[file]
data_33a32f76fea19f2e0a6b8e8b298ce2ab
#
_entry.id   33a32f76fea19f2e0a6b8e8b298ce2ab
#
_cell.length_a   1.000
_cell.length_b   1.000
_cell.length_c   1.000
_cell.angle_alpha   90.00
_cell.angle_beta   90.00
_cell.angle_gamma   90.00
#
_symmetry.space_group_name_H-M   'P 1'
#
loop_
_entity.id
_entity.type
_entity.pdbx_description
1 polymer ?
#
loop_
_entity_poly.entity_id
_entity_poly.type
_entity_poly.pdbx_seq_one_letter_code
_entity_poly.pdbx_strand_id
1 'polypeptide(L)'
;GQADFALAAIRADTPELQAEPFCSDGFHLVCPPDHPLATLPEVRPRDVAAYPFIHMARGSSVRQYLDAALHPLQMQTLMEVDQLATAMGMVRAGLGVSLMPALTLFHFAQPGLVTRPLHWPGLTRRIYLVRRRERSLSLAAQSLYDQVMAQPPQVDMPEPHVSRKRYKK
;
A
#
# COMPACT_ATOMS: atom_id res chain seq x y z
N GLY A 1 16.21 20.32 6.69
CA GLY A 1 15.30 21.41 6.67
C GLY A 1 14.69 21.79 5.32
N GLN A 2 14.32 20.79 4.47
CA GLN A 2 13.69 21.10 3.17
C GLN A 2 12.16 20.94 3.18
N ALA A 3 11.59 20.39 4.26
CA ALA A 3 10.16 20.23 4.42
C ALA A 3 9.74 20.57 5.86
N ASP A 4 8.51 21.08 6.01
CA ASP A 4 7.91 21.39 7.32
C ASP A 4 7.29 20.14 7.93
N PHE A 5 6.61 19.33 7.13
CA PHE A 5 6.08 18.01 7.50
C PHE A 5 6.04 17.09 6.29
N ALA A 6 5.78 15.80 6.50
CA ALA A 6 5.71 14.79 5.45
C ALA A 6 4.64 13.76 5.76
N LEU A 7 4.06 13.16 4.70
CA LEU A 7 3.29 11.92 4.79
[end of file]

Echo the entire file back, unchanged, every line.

data_33a32f76fea19f2e0a6b8e8b298ce2ab
#
_entry.id   33a32f76fea19f2e0a6b8e8b298ce2ab
#
_cell.length_a   1.000
_cell.length_b   1.000
_cell.length_c   1.000
_cell.angle_alpha   90.00
_cell.angle_beta   90.00
_cell.angle_gamma   90.00
#
_symmetry.space_group_name_H-M   'P 1'
#
loop_
_entity.id
_entity.type
_entity.pdbx_description
1 polymer ?
#
loop_
_entity_poly.entity_id
_entity_poly.type
_entity_poly.pdbx_seq_one_letter_code
_entity_poly.pdbx_strand_id
1 'polypeptide(L)'
;GQADFALAAIRADTPELQAEPFCSDGFHLVCPPDHPLATLPEVRPRDVAAYPFIHMARGSSVRQYLDAALHPLQMQTLMEVDQLATAMGMVRAGLGVSLMPALTLFHFAQPGLVTRPLHWPGLTRRIYLVRRRERSLSLAAQSLYDQVMAQPPQVDMPEPHVSRKRYKK
;
A
#
# COMPACT_ATOMS: atom_id res chain seq x y z
N GLY A 1 16.21 20.32 6.69
CA GLY A 1 15.30 21.41 6.67
C GLY A 1 14.69 21.79 5.32
N GLN A 2 14.32 20.79 4.47
CA GLN A 2 13.69 21.10 3.17
C GLN A 2 12.16 20.94 3.18
N ALA A 3 11.59 20.39 4.26
CA ALA A 3 10.16 20.23 4.42
C ALA A 3 9.74 20.57 5.86
N ASP A 4 8.51 21.08 6.01
CA ASP A 4 7.91 21.39 7.32
C ASP A 4 7.29 20.14 7.93
N PHE A 5 6.61 19.33 7.13
CA PHE A 5 6.08 18.01 7.50
C PHE A 5 6.04 17.09 6.29
N ALA A 6 5.78 15.80 6.50
CA ALA A 6 5.71 14.79 5.45
C ALA A 6 4.64 13.76 5.76
N LEU A 7 4.06 13.16 4.70
CA LEU A 7 3.29 11.92 4.79